Don’t miss the upcoming events at Santa Cruz Museum of Natural History!

 Don’t miss the upcoming events at Santa Cruz Museum of Natural History!

Apart from fascinating exhibitions displayed at Santa Cruz Museum of Natural History on a permanent and temporary basis, the facility also organises events aiming to educate the participants about the nature and history of the Santa Cruz region. Let’s look at the upcoming events held by the museum which are available for online attending since the present period of the pandemic.

Collections Close-Up: Cabinets of Curiosities

Have you ever heard about the history of the museums themselves? Needless to say, each of the existing museum has its own history, however, the roots of a museum as a facility are quite similar.

The museums we know today are originating from wunderkammers or, as they are also called, cabinets of curiosities. Cabinets of curiosities were the first exhibitions of private collections of various items including pieces of art, historical artefacts, fossils, animal or even human bones. Undeniably, such collections were not only curious, but also some of them were esoteric or downright eccentric.

During the Collections Close-Up: Cabinets of Curiosities webinar, you will be able to learn a lot about the history of museums and the history of Santa Cruz Museum of Natural History in particular, for instance, about its connection with the Victorian wunderkammers.

Note that Collections Close-Up: Cabinets of Curiosities is a part of the monthly Collections Close-Up blog. The host of the event is Kathleen Aston who are the collection manager at the museum. During the webinar, which will take place on October 1, 2020 at 5:30, you will be able to ask Kathleen any questions. The recordings of the previous webinars are also available to the public. For instance, the one held the last month was dedicated to the fossil collection as well as the collectors of fossils of Santa Cruz.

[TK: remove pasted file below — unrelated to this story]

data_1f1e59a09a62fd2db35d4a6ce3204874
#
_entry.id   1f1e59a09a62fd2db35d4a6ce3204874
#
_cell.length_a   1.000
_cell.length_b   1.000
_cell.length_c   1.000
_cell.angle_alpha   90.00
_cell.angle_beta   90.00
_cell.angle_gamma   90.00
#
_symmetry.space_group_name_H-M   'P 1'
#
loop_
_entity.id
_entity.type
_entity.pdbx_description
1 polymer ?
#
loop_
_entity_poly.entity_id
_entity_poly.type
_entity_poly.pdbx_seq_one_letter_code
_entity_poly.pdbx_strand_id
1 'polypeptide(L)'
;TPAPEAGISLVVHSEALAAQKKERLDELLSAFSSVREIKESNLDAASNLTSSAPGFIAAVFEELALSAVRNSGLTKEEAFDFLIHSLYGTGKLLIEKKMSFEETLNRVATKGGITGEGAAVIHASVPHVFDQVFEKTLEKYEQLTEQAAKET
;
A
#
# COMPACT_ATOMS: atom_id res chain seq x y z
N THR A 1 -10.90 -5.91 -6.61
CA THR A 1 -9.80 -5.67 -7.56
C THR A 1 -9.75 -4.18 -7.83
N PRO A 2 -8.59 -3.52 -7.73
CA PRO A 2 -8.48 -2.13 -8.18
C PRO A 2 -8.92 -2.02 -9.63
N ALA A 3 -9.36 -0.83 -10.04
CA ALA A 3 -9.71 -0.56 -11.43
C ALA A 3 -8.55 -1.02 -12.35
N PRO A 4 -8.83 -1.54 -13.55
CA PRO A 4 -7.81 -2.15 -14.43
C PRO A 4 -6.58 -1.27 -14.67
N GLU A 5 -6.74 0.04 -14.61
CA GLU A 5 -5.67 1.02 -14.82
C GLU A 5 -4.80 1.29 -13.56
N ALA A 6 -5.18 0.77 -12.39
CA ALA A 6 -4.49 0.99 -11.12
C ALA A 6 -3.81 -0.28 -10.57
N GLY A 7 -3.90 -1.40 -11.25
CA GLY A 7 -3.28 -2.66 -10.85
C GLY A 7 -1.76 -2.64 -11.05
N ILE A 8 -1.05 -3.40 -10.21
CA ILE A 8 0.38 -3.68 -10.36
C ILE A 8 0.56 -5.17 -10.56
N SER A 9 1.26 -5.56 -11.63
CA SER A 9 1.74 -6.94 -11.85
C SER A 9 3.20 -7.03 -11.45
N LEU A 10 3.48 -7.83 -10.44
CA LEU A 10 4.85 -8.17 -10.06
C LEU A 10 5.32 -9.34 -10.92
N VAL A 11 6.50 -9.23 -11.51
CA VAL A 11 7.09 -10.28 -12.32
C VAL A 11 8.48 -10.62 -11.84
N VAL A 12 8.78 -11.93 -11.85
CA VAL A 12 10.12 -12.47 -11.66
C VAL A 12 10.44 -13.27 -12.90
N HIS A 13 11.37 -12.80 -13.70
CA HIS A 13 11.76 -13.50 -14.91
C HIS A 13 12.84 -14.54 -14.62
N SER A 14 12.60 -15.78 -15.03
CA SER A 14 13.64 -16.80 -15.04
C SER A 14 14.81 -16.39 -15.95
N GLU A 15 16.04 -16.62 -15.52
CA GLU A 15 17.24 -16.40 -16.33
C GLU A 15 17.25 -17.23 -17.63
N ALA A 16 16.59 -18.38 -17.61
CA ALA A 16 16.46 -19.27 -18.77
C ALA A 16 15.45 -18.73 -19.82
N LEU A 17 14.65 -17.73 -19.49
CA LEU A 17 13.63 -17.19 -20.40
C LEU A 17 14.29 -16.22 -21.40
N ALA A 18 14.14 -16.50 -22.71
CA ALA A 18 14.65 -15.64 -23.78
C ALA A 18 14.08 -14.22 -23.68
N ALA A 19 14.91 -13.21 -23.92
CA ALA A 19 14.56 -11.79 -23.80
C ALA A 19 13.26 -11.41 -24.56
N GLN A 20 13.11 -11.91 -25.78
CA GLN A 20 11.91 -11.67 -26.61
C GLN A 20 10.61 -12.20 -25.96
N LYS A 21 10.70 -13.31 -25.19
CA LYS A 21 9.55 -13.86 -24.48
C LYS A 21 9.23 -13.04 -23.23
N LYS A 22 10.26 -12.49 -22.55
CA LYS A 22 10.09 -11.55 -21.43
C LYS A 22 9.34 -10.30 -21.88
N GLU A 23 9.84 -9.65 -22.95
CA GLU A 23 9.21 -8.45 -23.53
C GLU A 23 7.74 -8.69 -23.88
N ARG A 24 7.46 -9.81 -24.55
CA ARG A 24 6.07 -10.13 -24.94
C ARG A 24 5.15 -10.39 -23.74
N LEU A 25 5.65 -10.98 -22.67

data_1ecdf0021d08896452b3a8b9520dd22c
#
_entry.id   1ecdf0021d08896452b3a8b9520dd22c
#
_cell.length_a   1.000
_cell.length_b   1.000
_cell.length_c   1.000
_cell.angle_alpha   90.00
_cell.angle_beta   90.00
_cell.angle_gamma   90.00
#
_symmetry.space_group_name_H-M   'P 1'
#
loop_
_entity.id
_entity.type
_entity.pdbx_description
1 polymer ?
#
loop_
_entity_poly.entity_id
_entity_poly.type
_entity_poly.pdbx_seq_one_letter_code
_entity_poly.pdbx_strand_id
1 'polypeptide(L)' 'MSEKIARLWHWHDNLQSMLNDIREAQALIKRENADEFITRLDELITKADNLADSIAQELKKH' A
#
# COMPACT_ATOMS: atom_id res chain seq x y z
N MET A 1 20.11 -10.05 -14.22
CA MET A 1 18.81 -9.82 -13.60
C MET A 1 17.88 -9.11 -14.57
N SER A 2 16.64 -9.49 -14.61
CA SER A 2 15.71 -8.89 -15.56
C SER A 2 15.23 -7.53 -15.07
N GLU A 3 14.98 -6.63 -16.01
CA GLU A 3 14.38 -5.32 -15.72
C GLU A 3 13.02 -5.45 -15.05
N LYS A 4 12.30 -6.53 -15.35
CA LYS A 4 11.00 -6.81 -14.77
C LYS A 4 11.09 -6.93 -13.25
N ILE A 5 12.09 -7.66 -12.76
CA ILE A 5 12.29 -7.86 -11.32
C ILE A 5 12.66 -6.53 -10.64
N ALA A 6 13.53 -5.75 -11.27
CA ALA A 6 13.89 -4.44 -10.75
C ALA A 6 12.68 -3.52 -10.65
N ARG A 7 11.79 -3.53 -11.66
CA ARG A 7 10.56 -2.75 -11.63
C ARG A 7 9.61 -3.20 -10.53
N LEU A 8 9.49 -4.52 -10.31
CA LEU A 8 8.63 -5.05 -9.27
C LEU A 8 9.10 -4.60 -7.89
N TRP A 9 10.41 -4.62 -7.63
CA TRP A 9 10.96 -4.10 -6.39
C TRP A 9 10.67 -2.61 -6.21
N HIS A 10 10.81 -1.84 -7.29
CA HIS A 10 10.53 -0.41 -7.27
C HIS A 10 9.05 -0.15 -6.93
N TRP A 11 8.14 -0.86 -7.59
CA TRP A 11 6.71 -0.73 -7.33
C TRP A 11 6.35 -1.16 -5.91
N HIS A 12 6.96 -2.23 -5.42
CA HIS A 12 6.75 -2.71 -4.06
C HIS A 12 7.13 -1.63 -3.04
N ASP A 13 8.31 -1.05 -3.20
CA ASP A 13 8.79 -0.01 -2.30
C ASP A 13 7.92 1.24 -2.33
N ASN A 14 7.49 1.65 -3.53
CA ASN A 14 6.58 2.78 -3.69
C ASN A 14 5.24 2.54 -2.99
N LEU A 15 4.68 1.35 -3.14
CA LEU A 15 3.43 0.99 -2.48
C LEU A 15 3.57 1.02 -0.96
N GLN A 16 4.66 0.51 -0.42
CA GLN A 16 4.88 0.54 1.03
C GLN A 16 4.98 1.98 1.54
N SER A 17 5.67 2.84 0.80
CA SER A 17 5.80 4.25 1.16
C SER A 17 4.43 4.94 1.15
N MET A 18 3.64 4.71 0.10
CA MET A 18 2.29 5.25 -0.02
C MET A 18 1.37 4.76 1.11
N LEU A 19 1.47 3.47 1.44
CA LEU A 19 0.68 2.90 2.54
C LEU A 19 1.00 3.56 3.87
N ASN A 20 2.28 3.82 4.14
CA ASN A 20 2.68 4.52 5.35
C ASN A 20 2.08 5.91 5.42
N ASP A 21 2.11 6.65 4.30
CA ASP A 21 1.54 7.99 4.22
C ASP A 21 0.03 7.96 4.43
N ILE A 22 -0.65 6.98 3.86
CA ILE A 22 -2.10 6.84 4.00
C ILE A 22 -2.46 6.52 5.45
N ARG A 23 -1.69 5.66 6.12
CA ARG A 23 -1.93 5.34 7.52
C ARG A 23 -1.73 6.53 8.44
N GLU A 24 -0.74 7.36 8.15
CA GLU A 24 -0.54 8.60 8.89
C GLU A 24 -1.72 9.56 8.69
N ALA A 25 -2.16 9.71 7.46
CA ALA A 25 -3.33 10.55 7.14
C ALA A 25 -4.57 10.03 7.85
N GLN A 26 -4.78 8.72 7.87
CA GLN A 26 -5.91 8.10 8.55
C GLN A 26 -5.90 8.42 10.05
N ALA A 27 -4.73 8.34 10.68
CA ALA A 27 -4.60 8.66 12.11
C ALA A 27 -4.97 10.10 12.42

Naturalist Night: Redwood Forest

Another online meeting organised by the Santa Cruz Museum of Natural History will take place on September 22, 2020 at 6 pm. Naturalist Night is a series presented by Marisa Gomez who is the manager of Public Programmes of the museum. The series is focused on the biodiversity of the Santa Cruz County region. Each meeting highlights a particular habitat with its flora and fauna located in Santa Cruz.

This time, Santa Cruz Museum of Natural History invites you to learn about Redwoods which are the tallest trees on the entire planet. These trees are so interesting not only because of their gigantic height, but also because of their enormous lifespan. Actually, some of the redwoods of Santa Cruz have a couple of thousands of years!

Undeniably, the redwoods of Santa Cruz are ancient trees, however, what is also peculiar about them is the fact there are not too many subspecies of that plant. Actually, redwoods are rather demanding when it comes to the climate, longitude as well as elevation. As a result, redwoods can be found in a rather limited number of regions. Fortunately, one of them is situated in Santa Cruz where they cover a few hundreds of miles of the coastal area.

Naturalist Night: Redwood Forest will present you the ecological story of the Santa Cruz redwoods focusing on their physical features as well as the way people tried to extend the diversity of the redwood species.

Rockin’ Pop-Up

Santa Cruz Museum of Natural History also has a series of monthly conversations which bring geologic topics into focus. The hosts of the event are the PhD candidates of geochronology at UC Santa Cruz, Gavin Piccione and Graham Edwards.

If you are interested in the formation of rocks or one of your hobbies is rock collection, you should definitely take part in these conversations. Not only do Gavin and Graham prepare fascinating topics for discussion, but they also are eager to help you with the identification of your own rocks.

Visit the official website of Santa Cruz Museum of natural History and check the list of the videos of the previous lectures, tutorials and events.

Kate Gomez